Searching over 5,500,000 cases.


searching
Buy This Entire Record For $7.95

Official citation and/or docket number and footnotes (if any) for this case available with purchase.

Learn more about what you receive with purchase of this case.

MGM Resorts Miss., Inc. v. ThyssenKrupp Elevator Corp.

United States District Court, N.D. Mississippi, Oxford Division

September 30, 2014

MGM RESORTS MISSISSIPPI, INC. doing business as Gold Strike Casino and Resort, PLAINTIFF
v.
THYSSENKRUPP ELEVATOR CORP., DEFENDANT

For MGM Resorts Mississippi, Inc., doing business as Gold Strike Casino And Resort, Plaintiff: Scott Burnham Hollis, LEAD ATTORNEY, JONES, WALKER, WAECHTER, POITEVENT, CARRERE & DENEGRE LLP, Olive Branch, MS.

For Thyssenkrupp Elevator Corp., Defendant: David Joseph Schexnaydre, LEAD ATTORNEY, PAJARES & SCHEXNAYDRE, LLC, Mandeville, LA.

Page 698

MEMORANDUM OPINION AND ORDER

Debra M. Brown, UNITED STATES DISTRICT JUDGE.

This declaratory judgment action arises from a dispute between MGM Resorts Mississippi, Inc. d/b/a Gold Strike Casino & Resort (" Gold Strike" ), and ThyssenKrupp Elevator Corporation (" ThyssenKrupp" ) regarding whether the elevator maintenance contract they entered requires ThyssenKrupp to defend Gold Strike in an underlying state court case. ThyssenKrupp argues that it does not have a duty to defend or indemnify unless and until there is a determination that Gold Strike did not contribute to the conduct alleged in the underlying case. Gold Strike argues that the claims asserted in the underlying case are within the scope of the contract at issue and, therefore, trigger ThyssenKrupp's duty to defend. Before the Court are the parties' cross-motions for summary judgment. Upon due consideration of the motions and for the reasons below, the Court finds that ThyssenKrupp is obligated to provide a defense in the underlying action and, therefore, summary judgment should be entered in favor of Gold Strike.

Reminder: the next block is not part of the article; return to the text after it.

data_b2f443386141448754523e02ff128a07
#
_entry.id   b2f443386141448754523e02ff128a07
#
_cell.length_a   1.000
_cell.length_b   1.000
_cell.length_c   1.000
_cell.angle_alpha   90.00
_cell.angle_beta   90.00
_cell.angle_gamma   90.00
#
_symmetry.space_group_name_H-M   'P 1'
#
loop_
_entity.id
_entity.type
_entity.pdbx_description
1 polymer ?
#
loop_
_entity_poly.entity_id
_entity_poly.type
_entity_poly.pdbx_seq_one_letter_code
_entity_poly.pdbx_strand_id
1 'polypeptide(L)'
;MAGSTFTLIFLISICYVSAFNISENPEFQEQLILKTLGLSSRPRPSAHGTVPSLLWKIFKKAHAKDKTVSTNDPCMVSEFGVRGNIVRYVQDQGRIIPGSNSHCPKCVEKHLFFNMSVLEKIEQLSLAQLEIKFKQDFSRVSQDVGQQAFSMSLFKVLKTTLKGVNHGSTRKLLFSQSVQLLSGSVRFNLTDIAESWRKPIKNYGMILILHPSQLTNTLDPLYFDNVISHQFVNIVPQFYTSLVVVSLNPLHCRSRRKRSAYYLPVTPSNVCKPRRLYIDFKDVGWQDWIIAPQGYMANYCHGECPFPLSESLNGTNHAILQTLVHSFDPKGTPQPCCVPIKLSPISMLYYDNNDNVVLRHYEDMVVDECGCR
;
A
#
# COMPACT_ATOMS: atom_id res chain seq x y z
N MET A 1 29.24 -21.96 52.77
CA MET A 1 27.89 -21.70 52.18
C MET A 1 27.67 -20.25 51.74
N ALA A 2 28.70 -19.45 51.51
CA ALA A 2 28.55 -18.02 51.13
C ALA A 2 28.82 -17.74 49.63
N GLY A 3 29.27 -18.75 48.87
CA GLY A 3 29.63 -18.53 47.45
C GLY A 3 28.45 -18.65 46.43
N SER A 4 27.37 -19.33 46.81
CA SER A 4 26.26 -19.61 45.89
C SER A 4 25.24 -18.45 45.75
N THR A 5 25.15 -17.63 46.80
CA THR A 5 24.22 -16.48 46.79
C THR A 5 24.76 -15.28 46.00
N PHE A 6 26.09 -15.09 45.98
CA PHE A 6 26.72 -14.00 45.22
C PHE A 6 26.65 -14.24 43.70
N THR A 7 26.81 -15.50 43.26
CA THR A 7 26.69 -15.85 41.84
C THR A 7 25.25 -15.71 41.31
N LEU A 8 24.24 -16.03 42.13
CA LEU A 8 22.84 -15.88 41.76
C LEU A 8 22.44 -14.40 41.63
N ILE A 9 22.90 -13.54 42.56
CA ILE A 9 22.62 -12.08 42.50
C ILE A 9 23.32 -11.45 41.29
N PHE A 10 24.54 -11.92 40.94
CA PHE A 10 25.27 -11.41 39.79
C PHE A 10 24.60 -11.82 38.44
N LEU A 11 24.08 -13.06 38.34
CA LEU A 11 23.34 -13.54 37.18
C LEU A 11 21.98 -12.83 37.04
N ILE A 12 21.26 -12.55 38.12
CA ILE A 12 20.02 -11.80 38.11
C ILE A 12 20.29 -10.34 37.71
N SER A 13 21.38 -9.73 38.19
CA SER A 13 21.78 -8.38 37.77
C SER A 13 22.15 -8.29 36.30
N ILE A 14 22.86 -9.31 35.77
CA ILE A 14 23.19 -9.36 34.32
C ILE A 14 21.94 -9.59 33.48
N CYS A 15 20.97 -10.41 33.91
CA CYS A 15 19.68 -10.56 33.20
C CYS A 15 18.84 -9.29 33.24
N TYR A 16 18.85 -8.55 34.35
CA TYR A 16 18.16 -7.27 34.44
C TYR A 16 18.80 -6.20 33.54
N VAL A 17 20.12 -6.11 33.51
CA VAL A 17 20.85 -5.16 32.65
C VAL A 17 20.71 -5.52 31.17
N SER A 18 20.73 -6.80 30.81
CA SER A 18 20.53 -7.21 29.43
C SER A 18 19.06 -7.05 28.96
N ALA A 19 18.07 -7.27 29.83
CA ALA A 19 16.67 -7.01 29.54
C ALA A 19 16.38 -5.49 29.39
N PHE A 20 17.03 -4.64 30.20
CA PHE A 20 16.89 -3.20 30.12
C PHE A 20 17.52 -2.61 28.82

I

On or about May 27, 2002, Gold Strike and ThyssenKrupp entered an Elevator Maintenance Agreement wherein ThyssenKrupp agreed to maintain certain elevator and escalator equipment at the Gold Strike Casino in Robinsonville, Mississippi. See Elevator Maintenance Agreement [17-1]. According to the Agreement, ThyssenKrupp is required to:

Examine the elevator equipment for optimum operation.
...
Lubricate equipment for smooth and efficient performance.
Adjust elevator parts and components to maximize the elevator's performance and safe operation.
[Re-lamp] all signals as required (during regularly scheduled visits).
Repair or replace components worn due to normal wear.
...
Test equipment as outlined in the American National Standard Safety Code for Elevators and Escalators .... We will perform governor and safety tests on traction elevators once per year and relief pressure tests on hydraulic elevators once per year.
...
ThyssenKrupp Elevator-employed and supervised elevator technicians ... will provide all maintenance courteously and dependably.

Id. at 2. As to Gold Strike's responsibilities, the Agreement provides in relevant part:

Safety. You agree to follow our recommendations as they pertain to instructing

Page 699

or warning passengers in the proper use of the equipment and to have competent personnel observe the operation at least once every 8 hours. You agree to report immediately any condition that may indicate the need for correction before the next regular examination. You agree to shut down the equipment immediately upon manifestation of any irregularities in operation or appearance of the equipment, notify us at once, and keep the equipment shut down until the completion of any repairs. ... You agree to provide a suitable machine room including secured doors, waterproofing, lighting, ventilation and heat to maintain the room at temperature of 50° F minimum to 90° F maximum. You also agree to maintain the elevator pit in a dry condition at all times. Should water or other liquids become present, you will contract with others for removal and the proper handling of such liquids.
Other. You agree not to permit others to make alterations, additions, adjustments, or repairs or replace any component or part of the equipment during the term of this agreement.

Id. at 3. The Agreement includes a defense and indemnification clause, which states: